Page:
Use the principle of social proof to get people to adopt ideas, by tapping into their desire for relatedness.
There is a story about Steve Jobs and his team figuring out how to position the Apple logo on the earliest MacBooks. When positioned facing the user, the logo is upside down when the user opens it. But when the logo is facing away from the user, it looks correct for anyone else watching from a distance. For Steve Jobs it was clear: the user already knows the MacBook is cool, but her friends still need to be convinced. For the same reason Apple decided on white cables and earplugs for the iPod, instead of the more common black ones. The user himself can’t see the earplugs while wearing them, but other people can!
This is called the principle of social proof. It says that, when people feel uncertain, they do whatever they see other people are doing. They copy each other’s behaviors, relying on their relatedness to each other. People are willing to place a lot of trust in the wisdom of the crowd. It is the mechanism that enables fashion, hype, and mass hysteria.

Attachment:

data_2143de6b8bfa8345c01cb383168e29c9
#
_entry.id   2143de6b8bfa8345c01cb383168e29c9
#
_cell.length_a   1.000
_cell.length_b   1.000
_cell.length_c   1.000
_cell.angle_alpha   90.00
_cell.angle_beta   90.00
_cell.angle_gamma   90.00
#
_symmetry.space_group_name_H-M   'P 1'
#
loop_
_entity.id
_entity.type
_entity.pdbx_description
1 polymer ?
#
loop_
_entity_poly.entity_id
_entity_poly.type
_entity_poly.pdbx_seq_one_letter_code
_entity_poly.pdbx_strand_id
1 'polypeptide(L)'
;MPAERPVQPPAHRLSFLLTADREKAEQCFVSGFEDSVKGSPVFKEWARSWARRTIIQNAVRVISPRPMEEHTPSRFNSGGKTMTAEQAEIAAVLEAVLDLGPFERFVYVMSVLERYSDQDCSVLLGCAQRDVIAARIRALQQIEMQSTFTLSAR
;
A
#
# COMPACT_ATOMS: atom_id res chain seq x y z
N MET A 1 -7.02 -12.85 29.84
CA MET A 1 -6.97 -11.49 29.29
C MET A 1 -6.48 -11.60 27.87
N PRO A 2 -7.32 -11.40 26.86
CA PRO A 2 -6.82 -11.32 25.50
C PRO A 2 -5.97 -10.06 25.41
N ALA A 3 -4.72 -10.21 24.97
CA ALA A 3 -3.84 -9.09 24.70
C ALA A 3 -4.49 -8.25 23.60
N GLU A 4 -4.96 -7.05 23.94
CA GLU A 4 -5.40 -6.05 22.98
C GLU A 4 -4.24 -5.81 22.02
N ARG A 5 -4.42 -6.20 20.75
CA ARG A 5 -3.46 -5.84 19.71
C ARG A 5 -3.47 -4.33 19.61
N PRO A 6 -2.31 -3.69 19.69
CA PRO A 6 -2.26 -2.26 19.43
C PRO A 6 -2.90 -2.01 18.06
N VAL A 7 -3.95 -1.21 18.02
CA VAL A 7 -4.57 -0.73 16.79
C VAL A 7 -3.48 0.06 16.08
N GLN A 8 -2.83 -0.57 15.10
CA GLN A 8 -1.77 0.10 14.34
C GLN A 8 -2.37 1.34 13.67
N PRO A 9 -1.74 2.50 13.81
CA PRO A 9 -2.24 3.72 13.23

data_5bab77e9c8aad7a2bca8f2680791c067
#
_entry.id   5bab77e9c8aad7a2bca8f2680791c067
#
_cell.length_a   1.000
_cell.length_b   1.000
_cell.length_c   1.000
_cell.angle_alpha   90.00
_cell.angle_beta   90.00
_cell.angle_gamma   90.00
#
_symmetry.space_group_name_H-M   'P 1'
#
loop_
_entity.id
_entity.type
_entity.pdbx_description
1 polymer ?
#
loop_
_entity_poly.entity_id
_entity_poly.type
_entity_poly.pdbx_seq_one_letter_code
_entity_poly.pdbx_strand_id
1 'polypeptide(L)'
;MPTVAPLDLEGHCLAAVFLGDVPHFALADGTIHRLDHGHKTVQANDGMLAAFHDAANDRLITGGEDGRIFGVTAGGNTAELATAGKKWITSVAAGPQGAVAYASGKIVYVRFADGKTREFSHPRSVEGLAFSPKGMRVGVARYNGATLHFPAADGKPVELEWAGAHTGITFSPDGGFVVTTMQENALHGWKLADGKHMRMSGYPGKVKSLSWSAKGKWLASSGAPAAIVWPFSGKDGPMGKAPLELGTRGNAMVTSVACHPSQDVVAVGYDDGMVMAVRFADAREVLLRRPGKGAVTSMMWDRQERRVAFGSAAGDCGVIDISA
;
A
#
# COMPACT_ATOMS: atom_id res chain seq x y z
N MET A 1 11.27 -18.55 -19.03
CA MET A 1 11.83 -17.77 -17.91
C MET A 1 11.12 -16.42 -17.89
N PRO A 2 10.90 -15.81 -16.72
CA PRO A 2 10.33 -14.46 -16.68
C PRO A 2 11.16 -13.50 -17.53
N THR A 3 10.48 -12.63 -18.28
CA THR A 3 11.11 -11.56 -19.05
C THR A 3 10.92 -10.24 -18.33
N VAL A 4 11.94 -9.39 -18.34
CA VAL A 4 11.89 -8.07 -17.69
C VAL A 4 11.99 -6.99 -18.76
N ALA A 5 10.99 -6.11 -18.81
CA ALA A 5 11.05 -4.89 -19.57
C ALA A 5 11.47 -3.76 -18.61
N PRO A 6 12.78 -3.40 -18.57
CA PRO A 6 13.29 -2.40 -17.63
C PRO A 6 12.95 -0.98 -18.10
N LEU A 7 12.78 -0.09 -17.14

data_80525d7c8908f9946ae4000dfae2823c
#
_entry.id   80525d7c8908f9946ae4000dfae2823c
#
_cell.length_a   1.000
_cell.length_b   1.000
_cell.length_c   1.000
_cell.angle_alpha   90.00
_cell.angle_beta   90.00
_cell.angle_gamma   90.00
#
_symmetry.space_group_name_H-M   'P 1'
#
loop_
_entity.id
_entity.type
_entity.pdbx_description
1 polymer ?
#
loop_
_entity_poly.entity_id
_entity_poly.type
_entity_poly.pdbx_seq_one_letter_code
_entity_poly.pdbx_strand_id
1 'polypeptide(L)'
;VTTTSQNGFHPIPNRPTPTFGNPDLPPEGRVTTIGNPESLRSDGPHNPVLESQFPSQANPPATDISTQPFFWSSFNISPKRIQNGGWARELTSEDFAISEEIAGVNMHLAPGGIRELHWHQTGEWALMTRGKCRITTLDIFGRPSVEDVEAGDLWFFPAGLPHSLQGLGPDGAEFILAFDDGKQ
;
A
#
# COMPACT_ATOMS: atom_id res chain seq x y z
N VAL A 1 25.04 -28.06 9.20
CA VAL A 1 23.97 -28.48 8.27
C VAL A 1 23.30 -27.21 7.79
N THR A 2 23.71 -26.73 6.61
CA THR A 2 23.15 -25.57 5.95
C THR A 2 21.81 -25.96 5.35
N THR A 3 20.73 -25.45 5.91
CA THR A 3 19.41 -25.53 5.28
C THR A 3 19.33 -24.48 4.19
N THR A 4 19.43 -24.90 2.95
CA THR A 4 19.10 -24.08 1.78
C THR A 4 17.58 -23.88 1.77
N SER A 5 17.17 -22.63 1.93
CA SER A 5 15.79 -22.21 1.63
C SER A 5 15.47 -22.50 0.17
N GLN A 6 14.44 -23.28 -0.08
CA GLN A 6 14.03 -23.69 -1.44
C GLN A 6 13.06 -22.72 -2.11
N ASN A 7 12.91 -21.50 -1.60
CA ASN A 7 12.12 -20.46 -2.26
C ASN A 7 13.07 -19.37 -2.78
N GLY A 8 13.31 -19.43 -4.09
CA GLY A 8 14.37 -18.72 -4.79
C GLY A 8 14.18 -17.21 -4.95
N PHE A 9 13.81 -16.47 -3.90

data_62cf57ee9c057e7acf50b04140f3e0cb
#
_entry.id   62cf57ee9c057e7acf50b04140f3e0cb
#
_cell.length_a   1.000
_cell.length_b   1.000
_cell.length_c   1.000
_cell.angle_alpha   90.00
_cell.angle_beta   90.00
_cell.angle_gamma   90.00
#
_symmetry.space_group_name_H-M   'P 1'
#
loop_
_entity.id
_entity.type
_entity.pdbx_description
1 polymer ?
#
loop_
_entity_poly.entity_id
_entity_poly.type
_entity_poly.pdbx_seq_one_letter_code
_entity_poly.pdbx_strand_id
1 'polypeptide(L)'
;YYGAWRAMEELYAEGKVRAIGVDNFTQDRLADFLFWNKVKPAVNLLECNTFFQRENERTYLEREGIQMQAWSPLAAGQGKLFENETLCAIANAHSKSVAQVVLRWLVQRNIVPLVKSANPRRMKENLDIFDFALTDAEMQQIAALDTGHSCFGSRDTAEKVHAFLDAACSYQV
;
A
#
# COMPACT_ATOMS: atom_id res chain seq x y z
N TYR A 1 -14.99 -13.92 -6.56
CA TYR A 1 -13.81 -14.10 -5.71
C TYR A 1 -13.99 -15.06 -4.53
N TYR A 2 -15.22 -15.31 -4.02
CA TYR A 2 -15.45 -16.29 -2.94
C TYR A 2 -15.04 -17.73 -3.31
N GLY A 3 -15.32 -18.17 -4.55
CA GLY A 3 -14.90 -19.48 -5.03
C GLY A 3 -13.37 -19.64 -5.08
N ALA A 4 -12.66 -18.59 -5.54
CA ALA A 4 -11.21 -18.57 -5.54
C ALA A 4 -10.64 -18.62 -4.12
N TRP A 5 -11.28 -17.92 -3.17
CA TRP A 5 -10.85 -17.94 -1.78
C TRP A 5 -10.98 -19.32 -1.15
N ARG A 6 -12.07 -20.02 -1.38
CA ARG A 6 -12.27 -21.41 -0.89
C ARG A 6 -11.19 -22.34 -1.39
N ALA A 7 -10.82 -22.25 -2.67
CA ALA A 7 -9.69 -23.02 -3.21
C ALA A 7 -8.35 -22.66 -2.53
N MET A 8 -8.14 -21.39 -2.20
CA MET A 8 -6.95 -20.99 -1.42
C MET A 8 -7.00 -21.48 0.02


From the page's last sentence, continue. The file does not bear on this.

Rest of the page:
As creative networkers you can convince your fellow workers to do something by making it seem that many others are already doing it. You increase your chance of success by increasing the visibility of your change. Making things more observable makes them easier to imitate, which makes them more likely to be copied. When your idea is built to show, it is built to grow [Jonah Berger, Contagious].
This is why many bartenders seed their own tip jar by dropping in a handful of coins or bills at the start of their shift. It is why some book authors purchase their own books in the first week after release, generating “sales” to show to other potential buyers. And it is why event organizers always claim that there are “only a few seats left”, hoping that others will follow the imagined herd. As great business transformers we must ask ourselves: